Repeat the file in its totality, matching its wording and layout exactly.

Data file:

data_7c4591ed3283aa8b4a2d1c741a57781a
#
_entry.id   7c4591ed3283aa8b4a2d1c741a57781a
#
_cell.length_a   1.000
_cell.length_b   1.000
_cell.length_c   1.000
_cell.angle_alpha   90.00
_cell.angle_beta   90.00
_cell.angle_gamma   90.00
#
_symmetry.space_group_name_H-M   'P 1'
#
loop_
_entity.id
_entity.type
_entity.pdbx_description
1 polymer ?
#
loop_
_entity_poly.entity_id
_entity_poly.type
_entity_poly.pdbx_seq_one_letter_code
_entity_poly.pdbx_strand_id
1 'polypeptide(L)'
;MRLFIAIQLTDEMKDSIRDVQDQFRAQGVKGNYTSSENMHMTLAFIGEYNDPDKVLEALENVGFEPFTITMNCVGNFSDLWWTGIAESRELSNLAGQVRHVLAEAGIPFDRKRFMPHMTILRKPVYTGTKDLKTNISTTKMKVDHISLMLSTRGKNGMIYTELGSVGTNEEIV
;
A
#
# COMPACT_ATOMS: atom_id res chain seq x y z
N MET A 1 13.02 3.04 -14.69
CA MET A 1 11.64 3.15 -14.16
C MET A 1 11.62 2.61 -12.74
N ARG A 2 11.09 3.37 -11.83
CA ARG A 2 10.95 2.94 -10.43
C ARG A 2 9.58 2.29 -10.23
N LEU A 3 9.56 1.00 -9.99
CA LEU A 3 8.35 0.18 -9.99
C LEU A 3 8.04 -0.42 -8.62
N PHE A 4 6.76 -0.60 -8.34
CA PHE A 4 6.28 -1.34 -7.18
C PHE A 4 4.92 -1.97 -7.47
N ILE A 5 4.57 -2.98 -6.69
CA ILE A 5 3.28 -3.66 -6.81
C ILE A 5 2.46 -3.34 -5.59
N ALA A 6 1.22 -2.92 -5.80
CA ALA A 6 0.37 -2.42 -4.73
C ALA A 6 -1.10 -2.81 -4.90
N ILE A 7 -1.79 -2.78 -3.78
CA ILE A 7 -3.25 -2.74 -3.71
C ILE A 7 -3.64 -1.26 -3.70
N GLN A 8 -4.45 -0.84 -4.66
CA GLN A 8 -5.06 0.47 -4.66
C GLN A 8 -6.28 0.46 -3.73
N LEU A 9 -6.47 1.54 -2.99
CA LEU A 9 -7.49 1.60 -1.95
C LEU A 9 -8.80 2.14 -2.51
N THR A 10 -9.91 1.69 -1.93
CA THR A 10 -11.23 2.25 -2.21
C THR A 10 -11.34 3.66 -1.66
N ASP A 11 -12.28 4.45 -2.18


data_7c4591ed3283aa8b4a2d1c741a57781a
#
_entry.id   7c4591ed3283aa8b4a2d1c741a57781a
#
_cell.length_a   1.000
_cell.length_b   1.000
_cell.length_c   1.000
_cell.angle_alpha   90.00
_cell.angle_beta   90.00
_cell.angle_gamma   90.00
#
_symmetry.space_group_name_H-M   'P 1'
#
loop_
_entity.id
_entity.type
_entity.pdbx_description
1 polymer ?
#
loop_
_entity_poly.entity_id
_entity_poly.type
_entity_poly.pdbx_seq_one_letter_code
_entity_poly.pdbx_strand_id
1 'polypeptide(L)'
;MRLFIAIQLTDEMKDSIRDVQDQFRAQGVKGNYTSSENMHMTLAFIGEYNDPDKVLEALENVGFEPFTITMNCVGNFSDLWWTGIAESRELSNLAGQVRHVLAEAGIPFDRKRFMPHMTILRKPVYTGTKDLKTNISTTKMKVDHISLMLSTRGKNGMIYTELGSVGTNEEIV
;
A
#
# COMPACT_ATOMS: atom_id res chain seq x y z
N MET A 1 13.02 3.04 -14.69
CA MET A 1 11.64 3.15 -14.16
C MET A 1 11.62 2.61 -12.74
N ARG A 2 11.09 3.37 -11.83
CA ARG A 2 10.95 2.94 -10.43
C ARG A 2 9.58 2.29 -10.23
N LEU A 3 9.56 1.00 -9.99
CA LEU A 3 8.35 0.18 -9.99
C LEU A 3 8.04 -0.42 -8.62
N PHE A 4 6.76 -0.60 -8.34
CA PHE A 4 6.28 -1.34 -7.18
C PHE A 4 4.92 -1.97 -7.47
N ILE A 5 4.57 -2.98 -6.69
CA ILE A 5 3.28 -3.66 -6.81
C ILE A 5 2.46 -3.34 -5.59
N ALA A 6 1.22 -2.92 -5.80
CA ALA A 6 0.37 -2.42 -4.73
C ALA A 6 -1.10 -2.81 -4.90
N ILE A 7 -1.79 -2.78 -3.78
CA ILE A 7 -3.25 -2.74 -3.71
C ILE A 7 -3.64 -1.26 -3.70
N GLN A 8 -4.45 -0.84 -4.66
CA GLN A 8 -5.06 0.47 -4.66
C GLN A 8 -6.28 0.46 -3.73
N LEU A 9 -6.47 1.54 -2.99
CA LEU A 9 -7.49 1.60 -1.95
C LEU A 9 -8.80 2.14 -2.51
N THR A 10 -9.91 1.69 -1.93
CA THR A 10 -11.23 2.25 -2.21
C THR A 10 -11.34 3.66 -1.66
N ASP A 11 -12.28 4.45 -2.18